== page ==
On slightly worn benches, one blue, one brown and one wooden, twelve students sit in a circle. They are the Skadi committee in charge of the Rottebokaal (the Rotte Trophy), the biggest rowing competition organised by the student rowing club. Two thousand people lined the banks for the last edition. A wispy, young apple tree is part of the crowd that is wandering around.

This tree is the reason why former president Gilles Luyendijk still likes to come here. Luyendijk and Niels van Rooijen rowed together in their first year at Skadi, were on the board together, were flatmates and friends. The tree was planted in memory of Niels. On Friday, the club christened a boat in honour of the student who died just over a year ago. His death gave added meaning to the mission to make Skadi a society for all.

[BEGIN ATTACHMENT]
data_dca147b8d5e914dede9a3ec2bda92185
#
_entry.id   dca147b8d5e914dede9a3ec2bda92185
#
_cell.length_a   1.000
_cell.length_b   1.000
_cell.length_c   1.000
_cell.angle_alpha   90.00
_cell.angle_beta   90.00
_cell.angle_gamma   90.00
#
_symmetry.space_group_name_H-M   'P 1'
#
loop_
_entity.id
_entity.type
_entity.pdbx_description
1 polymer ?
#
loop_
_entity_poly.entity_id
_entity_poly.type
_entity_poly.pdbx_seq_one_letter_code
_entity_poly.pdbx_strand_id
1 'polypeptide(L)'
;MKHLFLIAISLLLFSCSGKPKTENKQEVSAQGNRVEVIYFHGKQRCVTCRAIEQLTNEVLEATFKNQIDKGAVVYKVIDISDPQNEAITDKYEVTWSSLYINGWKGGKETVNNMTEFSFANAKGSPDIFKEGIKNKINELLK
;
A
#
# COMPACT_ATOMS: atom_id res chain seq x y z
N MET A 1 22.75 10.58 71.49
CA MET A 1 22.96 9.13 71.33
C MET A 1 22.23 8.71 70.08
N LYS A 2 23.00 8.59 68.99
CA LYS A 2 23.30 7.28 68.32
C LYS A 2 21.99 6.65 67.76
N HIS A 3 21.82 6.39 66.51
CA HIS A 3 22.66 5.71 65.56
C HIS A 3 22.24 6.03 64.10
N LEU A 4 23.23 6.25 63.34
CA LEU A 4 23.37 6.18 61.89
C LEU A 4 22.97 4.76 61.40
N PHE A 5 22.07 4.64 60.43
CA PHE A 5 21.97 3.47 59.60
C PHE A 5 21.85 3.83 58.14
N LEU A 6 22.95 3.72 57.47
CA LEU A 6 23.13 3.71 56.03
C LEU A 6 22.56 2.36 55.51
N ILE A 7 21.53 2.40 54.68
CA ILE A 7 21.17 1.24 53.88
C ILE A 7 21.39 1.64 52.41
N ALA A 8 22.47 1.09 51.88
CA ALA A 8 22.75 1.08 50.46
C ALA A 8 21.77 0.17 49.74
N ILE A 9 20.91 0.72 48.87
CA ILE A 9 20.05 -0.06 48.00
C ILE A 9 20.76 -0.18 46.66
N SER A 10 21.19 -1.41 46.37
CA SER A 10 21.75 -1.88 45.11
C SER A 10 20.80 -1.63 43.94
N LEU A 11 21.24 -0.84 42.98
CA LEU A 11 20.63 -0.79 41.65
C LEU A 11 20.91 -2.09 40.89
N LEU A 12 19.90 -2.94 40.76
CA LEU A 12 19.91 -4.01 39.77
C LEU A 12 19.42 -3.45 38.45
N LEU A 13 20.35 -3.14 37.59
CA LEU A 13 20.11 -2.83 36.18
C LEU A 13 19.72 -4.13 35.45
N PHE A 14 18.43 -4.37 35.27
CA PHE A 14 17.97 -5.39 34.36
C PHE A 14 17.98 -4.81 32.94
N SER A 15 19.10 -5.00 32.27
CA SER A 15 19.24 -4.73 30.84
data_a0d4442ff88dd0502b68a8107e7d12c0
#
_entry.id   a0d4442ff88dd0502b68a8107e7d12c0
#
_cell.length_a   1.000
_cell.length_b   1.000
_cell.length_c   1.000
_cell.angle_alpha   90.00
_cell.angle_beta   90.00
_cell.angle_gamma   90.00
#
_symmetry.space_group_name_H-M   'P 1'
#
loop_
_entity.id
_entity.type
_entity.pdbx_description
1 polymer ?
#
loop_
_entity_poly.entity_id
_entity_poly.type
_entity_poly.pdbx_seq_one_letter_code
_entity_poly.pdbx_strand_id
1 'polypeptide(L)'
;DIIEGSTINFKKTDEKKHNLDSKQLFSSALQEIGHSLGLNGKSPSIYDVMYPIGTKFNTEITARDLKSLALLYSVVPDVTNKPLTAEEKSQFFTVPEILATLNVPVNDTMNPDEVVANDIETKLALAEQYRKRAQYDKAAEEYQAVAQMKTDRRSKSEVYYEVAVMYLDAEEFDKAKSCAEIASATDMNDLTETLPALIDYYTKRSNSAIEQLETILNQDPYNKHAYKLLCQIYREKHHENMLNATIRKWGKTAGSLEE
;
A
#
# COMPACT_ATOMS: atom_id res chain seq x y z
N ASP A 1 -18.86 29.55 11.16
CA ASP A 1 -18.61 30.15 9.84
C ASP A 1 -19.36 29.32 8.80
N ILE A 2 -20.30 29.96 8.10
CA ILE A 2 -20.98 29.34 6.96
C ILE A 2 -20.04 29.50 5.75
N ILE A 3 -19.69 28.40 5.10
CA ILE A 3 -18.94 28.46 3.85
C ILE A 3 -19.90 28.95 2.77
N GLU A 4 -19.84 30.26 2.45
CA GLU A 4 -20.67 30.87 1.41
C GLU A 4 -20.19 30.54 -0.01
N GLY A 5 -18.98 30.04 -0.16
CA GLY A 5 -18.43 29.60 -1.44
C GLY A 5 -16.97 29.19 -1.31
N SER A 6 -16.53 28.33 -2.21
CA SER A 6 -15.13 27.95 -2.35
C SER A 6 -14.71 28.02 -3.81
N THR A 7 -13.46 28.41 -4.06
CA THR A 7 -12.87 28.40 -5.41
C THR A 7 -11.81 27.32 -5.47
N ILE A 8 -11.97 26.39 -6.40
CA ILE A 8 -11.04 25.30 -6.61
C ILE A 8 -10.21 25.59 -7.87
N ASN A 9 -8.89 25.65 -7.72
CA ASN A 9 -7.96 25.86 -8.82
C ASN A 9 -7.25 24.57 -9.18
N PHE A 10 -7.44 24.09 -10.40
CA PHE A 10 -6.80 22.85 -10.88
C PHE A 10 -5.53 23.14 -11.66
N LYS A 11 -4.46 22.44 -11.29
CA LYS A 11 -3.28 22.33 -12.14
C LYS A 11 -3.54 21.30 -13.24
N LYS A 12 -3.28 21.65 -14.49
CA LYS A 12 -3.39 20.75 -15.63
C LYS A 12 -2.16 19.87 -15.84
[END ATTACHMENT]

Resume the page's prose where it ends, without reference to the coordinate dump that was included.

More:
Among other things, this story deals with suicide. Are you having suicidal thoughts? Call Foundation 113 anonymously via 113 or 0800-0113 (free of charge), or talk with someone via the chat line on the 113.nl website. Staff are on hand 24 hours a day, seven days a week.

Would you just like to talk to someone? You can also do that at the university. Drop by The Living Room or make an appointment with a student psychologist.

In the Jonghe 8 square near Skadi, an apple tree was planted in Niels’ honour. Image credit: Hilde Speet

The smile disappeared